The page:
Productivity growth is clearly slowing, and the key question is, is this a purely cyclical development or is it signaling a slowing in the long term trend growth rate.
Slowing productivity is a normal cyclical development and it is such a strong pattern, that historically, it has been a very good leading indicator. But this implies that we can not really determine if the recent slowing is just cyclical weakness or a trend shift.
To answer this question we need to look at indicators that either lead or determine productivity growth. It is a question economists have been researching for years
But clearly a major factor in productivity growth is the real capital stock per worker and it is generally widely accepted that this accounts for a quarter to half of productivity growth. Moreover, it also leads productivity growth by about a year.
There is also a long term relationship between trend productivity growth and trend growth in the real capital stock per workers as the following chart demonstrates.
From WW II until the late 1970s, early 1980s there was a very strong and relatively stable trend growth rate for both productivity and real capital stock per employee. But in the 1980s economic cycle growth in the real capital stock per employee stagnated, as it was still the same in 1990 as it had been in 1982. There was a cyclical bump in the early 1990s but this was driven more by a drop in employment then by stronger investment. With the capital spending boom of the late 1990s growth in productivity and the capital stock per employee surged again. But in recent years growth has stagnated again as since the Bush tax cut it has failed to grow.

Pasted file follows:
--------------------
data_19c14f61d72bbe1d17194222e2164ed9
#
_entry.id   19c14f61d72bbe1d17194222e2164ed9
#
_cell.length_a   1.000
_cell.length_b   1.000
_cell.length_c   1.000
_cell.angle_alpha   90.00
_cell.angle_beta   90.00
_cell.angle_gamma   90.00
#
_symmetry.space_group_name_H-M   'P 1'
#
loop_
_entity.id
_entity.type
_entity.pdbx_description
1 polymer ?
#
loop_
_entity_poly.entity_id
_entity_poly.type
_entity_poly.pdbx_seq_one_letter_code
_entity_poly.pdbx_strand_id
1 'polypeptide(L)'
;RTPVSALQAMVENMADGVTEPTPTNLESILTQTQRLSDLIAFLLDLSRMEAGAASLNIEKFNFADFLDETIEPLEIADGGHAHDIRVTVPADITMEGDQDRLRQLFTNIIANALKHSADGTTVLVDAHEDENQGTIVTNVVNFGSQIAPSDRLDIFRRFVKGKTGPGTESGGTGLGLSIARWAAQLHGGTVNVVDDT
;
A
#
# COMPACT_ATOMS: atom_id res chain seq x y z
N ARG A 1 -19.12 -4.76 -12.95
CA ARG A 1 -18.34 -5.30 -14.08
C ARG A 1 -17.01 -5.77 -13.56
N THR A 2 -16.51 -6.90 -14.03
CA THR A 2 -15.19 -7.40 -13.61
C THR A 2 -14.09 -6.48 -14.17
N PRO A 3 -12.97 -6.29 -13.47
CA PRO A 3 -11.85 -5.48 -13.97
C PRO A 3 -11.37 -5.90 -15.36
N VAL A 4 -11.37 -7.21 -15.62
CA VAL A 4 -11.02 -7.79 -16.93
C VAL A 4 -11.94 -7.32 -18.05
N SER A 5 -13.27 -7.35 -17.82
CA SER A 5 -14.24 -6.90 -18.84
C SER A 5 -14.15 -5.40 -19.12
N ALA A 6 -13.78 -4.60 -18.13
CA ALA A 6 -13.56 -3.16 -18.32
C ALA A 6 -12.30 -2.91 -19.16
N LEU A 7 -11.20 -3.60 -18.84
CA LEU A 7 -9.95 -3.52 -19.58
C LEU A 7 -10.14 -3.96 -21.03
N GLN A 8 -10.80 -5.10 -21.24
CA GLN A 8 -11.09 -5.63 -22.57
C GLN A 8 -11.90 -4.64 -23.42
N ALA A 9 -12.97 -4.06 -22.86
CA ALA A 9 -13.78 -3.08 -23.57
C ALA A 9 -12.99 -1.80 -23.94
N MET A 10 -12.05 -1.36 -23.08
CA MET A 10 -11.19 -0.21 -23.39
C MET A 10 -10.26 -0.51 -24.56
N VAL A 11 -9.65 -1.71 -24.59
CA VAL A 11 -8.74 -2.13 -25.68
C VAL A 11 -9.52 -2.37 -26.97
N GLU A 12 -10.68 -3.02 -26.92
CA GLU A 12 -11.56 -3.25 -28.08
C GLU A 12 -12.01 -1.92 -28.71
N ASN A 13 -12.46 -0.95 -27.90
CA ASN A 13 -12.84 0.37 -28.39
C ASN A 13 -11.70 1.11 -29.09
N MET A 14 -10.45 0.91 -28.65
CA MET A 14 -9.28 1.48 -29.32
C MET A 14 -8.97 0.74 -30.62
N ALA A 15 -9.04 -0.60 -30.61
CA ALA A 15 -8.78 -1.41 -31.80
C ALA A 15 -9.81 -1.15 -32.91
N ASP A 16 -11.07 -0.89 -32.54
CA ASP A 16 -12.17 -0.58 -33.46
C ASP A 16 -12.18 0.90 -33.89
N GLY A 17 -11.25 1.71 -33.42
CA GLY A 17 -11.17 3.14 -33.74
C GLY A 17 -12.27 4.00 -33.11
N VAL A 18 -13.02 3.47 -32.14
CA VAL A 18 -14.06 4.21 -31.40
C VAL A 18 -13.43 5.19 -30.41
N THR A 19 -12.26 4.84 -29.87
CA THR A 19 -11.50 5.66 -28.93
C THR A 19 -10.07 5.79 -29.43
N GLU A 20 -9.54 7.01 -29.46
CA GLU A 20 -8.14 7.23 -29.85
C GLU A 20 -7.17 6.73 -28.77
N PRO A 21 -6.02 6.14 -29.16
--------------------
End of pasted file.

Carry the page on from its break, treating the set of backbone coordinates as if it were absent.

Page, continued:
This data on growth in the real capital stock per employee strongly implies that the recent slowing in productivity growth is not just a cyclical slowdown. Rather it looks like a shift to a slower growth trend driven by weak capital spending.
Obviously, given the limitations of blogging I can not get into much of a discussion of why growth in the real capital stock per employee did not grow in the 1980s or in recent years. However, these results are exactly the opposite of what the advocates of supply-side economics or republican trickle-down policies have promised. Maybe the simple answer is that there is no significant relationship between tax policy and capital spending.
But on the other hand since WW II the